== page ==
Diorama for my Weta Workshop 1:30 Figures

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skahtul

Sr Member
RPF PREMIUM MEMBER
Ever since I have become more active on the RPF I see all these awesome methods to display pretty much anything. I used to just build a model and then throw it on a shelf or buy something an just put that on the shelf. However, recently as I have been at the house more often than I would otherwise I have started to really give a lot of thought about how items are displayed. The addition of my 3D printer has also really opened up the possibilities but also just seeing all the amazing work here has inspired me to do more.

I purchased the With-King of Angmar and the Ringwraith of Frodo 1:30 scale figures a few months back. These are from Weta Workshop so of course, the detail on these is just amazing. I also wanted to do more than just throw them into my new display cases and call it done, these particular items deserve a bit more.

Weta builds a really nice background for these but I really did not want to drop the $$$ on those even though they look amazing. I looked around online and found a pretty cool 3D model that I am using for my base. I have never extended my modeling and weathering skills to a diorama of sorts so I am looking forward to getting these built and painted.

Here is 1/2 of the display so far (needs a lot of clean up work):

20200708_195454.jpg
 

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skahtul

Sr Member
RPF PREMIUM MEMBER
Here is my larger resin Wraith from Weta, I am not sure what to do here yet for a display. That's a project for another time.

20200708_231619.jpg
 

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Jedi Dade

Master Member
so there are a couple of tricks I'm still learning but thought I would pass on on removing print lines... a heat gun carefully applied will soften the lines, and autobody primer will "fill" small lines like on printer objects. usually in modeling you don't want that effect - but for prints it helps clean them up. Just a thoguht...

It looks great BTW...

Jedi Dade
 
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Riceball

Master Member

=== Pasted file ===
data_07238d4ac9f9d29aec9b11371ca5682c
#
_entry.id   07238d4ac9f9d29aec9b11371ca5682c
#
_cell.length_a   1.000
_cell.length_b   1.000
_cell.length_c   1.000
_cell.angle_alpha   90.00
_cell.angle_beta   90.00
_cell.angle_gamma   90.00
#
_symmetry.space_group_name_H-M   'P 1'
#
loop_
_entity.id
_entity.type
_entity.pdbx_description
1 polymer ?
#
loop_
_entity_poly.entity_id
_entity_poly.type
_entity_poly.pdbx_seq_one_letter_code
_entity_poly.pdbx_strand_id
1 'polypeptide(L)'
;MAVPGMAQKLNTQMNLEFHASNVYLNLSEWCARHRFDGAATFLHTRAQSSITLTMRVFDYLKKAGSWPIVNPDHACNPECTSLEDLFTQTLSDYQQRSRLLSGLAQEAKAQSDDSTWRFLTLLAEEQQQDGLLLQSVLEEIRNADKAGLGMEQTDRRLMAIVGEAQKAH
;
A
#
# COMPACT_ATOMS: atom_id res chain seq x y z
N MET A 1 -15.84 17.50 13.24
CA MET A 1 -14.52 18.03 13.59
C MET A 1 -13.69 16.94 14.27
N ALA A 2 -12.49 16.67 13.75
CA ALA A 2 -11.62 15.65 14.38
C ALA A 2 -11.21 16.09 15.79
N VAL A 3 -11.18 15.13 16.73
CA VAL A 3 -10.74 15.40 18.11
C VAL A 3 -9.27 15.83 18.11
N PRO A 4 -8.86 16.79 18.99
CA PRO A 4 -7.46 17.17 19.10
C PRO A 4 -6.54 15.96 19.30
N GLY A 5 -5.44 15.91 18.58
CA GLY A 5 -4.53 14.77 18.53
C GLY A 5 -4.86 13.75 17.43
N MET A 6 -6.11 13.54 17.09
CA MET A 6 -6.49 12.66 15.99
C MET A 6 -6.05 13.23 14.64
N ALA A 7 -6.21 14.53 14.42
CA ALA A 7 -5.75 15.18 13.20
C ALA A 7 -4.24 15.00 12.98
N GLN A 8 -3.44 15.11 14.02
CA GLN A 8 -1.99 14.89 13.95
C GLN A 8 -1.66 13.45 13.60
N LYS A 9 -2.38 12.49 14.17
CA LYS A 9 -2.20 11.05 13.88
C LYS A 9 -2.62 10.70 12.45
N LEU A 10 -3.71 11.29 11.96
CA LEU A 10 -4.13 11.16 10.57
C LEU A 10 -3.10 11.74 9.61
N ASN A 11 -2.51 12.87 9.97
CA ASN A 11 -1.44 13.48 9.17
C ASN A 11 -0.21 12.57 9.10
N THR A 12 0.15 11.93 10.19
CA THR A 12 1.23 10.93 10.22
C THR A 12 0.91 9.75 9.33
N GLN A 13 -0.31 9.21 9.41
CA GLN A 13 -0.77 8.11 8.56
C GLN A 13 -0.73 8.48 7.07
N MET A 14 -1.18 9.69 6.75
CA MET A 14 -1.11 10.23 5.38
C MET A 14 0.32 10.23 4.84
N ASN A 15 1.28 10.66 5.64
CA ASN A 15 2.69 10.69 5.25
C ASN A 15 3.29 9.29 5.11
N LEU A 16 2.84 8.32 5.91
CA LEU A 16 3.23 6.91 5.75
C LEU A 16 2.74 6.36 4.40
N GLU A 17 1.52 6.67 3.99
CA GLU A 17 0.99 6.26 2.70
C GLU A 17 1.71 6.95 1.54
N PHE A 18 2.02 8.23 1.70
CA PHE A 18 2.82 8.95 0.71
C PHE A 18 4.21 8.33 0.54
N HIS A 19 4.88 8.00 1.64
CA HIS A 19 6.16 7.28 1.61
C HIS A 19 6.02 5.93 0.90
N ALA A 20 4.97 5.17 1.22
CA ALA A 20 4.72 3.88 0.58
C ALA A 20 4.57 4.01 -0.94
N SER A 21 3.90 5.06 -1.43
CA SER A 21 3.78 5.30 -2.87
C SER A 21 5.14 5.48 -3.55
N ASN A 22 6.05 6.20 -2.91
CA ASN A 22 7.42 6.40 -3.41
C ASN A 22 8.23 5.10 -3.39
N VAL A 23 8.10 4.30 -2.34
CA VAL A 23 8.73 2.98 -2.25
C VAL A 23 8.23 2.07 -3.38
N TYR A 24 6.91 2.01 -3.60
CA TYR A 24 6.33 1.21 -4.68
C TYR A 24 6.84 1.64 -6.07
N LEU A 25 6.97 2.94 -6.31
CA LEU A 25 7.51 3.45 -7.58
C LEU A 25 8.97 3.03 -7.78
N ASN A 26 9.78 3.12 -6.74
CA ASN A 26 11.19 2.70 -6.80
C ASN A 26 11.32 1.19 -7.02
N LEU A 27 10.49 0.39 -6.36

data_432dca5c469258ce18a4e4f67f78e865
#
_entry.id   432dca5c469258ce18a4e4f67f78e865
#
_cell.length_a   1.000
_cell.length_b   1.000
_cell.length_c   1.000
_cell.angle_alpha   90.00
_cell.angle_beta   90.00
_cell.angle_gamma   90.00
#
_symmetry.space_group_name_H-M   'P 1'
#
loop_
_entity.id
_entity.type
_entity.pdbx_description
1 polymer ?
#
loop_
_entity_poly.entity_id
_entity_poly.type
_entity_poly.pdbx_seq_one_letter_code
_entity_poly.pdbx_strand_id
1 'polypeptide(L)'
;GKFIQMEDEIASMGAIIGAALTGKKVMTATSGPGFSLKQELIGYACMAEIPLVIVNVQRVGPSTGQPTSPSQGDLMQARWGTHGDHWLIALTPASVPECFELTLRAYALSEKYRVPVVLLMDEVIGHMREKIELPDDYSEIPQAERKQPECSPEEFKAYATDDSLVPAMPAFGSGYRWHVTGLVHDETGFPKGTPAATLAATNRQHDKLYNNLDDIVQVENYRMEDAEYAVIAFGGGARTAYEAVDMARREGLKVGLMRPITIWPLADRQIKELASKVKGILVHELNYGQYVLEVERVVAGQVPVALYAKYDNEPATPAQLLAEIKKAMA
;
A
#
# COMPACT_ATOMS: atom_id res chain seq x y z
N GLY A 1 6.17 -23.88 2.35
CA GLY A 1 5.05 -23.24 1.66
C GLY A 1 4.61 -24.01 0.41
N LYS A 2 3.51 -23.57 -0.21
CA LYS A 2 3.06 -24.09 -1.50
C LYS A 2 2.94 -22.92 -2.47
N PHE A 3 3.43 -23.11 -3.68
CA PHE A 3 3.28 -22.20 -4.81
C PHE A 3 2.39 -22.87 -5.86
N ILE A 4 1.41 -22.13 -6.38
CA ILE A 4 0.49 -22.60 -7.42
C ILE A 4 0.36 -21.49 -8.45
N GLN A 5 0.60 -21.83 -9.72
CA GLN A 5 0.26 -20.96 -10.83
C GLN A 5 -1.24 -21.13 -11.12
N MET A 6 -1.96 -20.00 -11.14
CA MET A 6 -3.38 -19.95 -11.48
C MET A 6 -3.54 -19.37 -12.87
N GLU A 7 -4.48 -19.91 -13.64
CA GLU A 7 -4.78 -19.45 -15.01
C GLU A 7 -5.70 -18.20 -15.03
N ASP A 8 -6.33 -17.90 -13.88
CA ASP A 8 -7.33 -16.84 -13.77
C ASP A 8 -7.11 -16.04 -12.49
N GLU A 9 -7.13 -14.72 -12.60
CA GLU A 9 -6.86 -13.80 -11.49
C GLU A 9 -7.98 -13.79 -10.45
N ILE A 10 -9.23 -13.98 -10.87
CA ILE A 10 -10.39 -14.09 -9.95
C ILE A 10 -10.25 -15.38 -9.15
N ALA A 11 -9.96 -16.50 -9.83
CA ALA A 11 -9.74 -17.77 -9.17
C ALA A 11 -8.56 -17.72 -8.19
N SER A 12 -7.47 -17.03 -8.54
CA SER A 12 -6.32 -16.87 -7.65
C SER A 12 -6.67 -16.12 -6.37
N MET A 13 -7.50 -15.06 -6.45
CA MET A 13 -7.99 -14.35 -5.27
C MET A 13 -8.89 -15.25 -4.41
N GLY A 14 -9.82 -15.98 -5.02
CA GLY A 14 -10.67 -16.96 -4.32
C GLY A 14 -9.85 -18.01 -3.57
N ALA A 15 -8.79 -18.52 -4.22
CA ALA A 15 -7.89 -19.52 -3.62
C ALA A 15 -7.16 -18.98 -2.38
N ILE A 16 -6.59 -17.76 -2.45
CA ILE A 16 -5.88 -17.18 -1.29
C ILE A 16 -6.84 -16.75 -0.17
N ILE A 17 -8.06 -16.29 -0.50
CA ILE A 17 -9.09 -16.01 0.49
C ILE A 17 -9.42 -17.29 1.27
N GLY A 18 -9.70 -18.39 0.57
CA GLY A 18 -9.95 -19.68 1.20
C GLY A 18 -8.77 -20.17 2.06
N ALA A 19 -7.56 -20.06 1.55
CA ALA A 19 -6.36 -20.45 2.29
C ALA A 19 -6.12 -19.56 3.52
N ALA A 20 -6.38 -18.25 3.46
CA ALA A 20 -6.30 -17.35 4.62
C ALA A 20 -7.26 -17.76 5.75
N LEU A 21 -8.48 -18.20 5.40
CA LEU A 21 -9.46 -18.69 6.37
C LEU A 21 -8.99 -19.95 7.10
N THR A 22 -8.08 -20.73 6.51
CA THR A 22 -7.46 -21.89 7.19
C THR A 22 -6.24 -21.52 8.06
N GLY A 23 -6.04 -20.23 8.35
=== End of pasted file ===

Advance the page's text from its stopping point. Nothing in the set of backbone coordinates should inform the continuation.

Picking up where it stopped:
If I may make a suggestion. I'd hit the backdrop with a nice black wash and once dry, dry brush some grey over it. This will make everything pop more and give it a little more realism. To really add to it, I'd sprinkle a bit of fake dirt around the base and maybe add some fake moss/lichen to the walls as well. That would really help make it look really old.
 

skahtul

Sr Member
RPF PREMIUM MEMBER
so there are a couple of tricks I'm still learning but thought I would pass on on removing print lines... a heat gun carefully applied will soften the lines, and autobody primer will "fill" small lines like on printer objects. usually in modeling you don't want that effect - but for prints it helps clean them up. Just a thoguht...

It looks great BTW...

Jedi Dade

Awesome, thanks for the info!
 

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skahtul

Sr Member
RPF PREMIUM MEMBER
If I may make a suggestion. I'd hit the backdrop with a nice black wash and once dry, dry brush some grey over it. This will make everything pop more and give it a little more realism. To really add to it, I'd sprinkle a bit of fake dirt around the base and maybe add some fake moss/lichen to the walls as well. That would really help make it look really old.

I haven been thinking of putting it onto a wooden base. Also been debating about adding some kind of vegetation or something like that. Scale might be hard but I like the idea of some kind of dirt.
 

Riceball

Master Member
I haven been thinking of putting it onto a wooden base. Also been debating about adding some kind of vegetation or something like that. Scale might be hard but I like the idea of some kind of dirt.
The easiest way to do vegetation without having to worry too much about scale would be to go with some moss used for train dioramas. Sprinkle a bunch (lightly) on the ground here and there and maybe some on the structures. I'd probably try crush it down so that it goes down sort of powdery so it doesn't look too much like train greenery. I'd probably also give it a little dark green or black wash to make it less bright.
 
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